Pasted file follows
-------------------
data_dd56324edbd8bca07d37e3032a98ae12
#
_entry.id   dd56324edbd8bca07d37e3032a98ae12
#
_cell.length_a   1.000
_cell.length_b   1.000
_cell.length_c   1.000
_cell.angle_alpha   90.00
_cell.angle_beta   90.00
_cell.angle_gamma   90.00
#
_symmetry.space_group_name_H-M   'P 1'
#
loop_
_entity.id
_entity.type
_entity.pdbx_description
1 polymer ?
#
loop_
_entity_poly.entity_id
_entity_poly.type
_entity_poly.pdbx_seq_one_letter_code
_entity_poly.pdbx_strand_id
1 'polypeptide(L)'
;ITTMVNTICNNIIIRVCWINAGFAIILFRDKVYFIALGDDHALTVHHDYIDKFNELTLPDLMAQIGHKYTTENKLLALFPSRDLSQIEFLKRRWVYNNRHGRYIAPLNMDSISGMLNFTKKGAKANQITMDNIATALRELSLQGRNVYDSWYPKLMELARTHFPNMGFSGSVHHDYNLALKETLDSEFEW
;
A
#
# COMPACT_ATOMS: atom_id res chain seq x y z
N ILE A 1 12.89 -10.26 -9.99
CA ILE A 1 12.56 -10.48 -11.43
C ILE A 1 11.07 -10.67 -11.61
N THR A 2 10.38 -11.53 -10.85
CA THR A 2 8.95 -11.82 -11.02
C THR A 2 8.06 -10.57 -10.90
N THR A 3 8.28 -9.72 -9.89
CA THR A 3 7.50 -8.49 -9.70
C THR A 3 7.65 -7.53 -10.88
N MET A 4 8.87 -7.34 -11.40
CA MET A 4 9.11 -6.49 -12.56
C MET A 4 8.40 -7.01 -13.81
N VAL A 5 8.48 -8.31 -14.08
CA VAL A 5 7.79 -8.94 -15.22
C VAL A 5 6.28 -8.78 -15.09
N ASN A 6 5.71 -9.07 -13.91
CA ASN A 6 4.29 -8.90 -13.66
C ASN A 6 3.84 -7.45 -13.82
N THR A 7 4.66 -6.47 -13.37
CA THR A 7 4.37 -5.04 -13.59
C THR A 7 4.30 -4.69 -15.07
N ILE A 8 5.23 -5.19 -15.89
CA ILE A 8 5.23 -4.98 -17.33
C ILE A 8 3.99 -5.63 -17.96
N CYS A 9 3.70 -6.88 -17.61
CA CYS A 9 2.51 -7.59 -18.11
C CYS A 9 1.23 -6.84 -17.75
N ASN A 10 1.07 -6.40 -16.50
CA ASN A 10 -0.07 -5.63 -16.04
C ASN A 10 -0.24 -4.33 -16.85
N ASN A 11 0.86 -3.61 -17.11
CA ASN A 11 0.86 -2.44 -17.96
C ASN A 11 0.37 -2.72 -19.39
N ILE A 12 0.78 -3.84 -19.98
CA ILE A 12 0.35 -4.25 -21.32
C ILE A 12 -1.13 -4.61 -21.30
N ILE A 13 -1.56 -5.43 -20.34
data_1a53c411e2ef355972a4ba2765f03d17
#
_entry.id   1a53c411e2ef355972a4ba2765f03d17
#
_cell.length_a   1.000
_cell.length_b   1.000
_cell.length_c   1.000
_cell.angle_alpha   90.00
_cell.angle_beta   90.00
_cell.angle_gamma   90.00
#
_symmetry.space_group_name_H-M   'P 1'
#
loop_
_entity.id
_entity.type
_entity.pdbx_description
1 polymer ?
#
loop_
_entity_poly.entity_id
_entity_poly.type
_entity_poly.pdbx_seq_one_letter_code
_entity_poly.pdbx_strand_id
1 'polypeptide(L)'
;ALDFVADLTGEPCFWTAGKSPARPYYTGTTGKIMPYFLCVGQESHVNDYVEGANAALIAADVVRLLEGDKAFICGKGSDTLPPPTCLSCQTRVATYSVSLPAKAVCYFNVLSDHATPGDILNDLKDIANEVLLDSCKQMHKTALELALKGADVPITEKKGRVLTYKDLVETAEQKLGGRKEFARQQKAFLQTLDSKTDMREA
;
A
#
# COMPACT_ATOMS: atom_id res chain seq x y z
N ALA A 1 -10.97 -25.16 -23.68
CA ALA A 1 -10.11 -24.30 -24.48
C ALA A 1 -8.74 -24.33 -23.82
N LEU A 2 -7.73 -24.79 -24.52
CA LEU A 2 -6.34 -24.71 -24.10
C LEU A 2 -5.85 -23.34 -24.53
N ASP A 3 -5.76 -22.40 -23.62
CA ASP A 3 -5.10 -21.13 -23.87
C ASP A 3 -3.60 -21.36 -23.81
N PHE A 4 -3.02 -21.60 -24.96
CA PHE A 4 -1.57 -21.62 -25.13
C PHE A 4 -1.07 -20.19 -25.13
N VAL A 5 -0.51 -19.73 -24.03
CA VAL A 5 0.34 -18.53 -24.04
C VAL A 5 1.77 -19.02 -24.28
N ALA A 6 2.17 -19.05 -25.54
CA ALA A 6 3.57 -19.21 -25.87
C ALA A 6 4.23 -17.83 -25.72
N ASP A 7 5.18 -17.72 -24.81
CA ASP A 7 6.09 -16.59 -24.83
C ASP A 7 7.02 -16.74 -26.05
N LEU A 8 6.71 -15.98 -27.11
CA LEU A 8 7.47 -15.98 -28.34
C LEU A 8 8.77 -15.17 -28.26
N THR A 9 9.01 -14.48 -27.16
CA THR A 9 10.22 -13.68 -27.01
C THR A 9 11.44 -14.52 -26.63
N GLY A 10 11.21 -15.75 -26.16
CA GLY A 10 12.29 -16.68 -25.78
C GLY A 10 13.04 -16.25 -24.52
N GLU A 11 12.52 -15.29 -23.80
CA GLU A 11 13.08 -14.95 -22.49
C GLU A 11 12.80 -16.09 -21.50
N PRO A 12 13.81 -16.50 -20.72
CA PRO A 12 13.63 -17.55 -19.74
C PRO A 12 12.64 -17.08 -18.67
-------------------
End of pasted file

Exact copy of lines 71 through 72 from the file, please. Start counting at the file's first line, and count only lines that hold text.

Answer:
#
_cell.length_a   1.000